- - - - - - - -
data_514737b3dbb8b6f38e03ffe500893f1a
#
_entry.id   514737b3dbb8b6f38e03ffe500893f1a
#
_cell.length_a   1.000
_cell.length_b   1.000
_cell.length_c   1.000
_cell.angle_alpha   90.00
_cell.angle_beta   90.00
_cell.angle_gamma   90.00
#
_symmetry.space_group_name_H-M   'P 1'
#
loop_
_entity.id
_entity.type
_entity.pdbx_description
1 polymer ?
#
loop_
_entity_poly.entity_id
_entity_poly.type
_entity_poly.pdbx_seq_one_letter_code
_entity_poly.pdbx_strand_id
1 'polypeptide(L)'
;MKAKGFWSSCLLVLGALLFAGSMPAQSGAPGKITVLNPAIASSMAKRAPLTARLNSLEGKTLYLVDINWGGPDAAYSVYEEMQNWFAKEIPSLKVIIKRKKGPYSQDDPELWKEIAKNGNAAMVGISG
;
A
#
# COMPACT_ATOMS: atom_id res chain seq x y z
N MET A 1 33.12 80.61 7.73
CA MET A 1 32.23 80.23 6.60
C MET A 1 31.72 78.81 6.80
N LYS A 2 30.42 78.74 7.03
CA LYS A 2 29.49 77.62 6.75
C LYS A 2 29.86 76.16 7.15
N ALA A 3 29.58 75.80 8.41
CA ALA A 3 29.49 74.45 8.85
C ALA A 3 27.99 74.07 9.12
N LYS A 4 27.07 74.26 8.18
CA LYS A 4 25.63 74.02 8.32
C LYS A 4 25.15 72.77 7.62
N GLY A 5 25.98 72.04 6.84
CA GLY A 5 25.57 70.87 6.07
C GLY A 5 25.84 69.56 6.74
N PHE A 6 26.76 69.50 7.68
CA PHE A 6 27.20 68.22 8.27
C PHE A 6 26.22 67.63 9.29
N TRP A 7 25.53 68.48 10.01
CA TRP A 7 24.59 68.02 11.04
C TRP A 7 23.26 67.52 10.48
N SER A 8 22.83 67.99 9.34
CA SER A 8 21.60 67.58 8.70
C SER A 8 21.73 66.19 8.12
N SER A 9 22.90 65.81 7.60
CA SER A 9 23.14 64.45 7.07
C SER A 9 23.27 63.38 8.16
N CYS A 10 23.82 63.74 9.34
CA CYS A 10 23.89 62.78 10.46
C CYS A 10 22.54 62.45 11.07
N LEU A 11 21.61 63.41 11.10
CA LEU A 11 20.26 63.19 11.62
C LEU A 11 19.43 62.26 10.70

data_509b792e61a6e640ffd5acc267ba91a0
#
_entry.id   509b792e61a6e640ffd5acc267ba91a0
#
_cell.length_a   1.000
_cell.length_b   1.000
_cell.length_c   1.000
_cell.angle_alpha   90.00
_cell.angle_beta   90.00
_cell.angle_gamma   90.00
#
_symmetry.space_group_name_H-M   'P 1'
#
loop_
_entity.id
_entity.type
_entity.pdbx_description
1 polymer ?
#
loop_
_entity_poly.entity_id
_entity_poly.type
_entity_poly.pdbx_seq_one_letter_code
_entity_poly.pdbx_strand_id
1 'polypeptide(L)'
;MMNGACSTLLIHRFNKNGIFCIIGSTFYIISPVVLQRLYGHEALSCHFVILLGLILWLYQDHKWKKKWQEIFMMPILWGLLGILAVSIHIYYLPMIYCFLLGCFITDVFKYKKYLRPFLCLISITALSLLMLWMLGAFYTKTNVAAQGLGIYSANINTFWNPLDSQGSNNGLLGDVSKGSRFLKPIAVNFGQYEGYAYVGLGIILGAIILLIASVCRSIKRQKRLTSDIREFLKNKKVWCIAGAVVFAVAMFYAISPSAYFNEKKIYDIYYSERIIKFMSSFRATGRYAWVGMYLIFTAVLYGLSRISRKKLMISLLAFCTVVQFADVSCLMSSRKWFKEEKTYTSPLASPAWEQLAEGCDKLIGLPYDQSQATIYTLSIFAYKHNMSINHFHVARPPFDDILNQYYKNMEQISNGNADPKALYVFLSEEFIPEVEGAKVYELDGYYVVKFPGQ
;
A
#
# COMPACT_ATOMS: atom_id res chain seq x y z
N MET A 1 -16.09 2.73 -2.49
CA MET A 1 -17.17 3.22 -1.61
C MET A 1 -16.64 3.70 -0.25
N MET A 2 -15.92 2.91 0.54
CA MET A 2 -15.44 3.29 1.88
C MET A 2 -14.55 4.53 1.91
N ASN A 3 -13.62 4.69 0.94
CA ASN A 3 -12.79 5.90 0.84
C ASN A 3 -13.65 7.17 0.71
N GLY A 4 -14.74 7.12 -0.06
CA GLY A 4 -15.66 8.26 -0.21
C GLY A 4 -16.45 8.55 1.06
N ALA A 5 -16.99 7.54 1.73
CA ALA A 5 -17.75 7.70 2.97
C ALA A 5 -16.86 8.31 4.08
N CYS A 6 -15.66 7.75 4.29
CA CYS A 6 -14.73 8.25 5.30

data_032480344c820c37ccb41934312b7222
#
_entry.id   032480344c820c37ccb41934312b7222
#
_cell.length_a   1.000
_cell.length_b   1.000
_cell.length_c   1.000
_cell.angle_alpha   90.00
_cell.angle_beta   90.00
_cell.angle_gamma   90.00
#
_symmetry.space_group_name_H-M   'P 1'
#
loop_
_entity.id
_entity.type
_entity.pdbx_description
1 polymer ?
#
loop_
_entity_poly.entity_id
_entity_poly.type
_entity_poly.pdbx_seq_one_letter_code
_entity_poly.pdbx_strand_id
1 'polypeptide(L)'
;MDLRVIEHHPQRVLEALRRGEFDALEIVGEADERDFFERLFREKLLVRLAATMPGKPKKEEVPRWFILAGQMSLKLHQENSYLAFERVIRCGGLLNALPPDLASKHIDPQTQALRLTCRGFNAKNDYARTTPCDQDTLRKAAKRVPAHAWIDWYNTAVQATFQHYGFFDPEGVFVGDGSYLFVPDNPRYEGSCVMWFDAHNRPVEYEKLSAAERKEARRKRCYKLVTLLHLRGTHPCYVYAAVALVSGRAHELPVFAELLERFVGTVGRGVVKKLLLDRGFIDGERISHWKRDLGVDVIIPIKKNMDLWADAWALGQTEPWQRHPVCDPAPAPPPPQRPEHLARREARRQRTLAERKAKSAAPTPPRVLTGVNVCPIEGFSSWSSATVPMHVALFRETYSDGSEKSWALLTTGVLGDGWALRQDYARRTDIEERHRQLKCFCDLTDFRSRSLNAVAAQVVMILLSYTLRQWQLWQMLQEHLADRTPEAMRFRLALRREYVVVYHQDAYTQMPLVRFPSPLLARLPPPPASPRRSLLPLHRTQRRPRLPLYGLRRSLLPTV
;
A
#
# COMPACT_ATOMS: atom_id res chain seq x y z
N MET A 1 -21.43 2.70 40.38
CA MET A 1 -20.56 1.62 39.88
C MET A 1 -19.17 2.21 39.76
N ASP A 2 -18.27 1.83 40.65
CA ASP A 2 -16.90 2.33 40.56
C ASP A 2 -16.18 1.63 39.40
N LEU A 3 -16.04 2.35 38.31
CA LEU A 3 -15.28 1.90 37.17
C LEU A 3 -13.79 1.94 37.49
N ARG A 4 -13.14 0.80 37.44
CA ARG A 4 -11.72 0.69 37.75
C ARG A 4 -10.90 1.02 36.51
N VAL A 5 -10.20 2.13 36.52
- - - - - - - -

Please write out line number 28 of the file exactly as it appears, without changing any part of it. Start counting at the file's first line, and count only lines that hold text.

A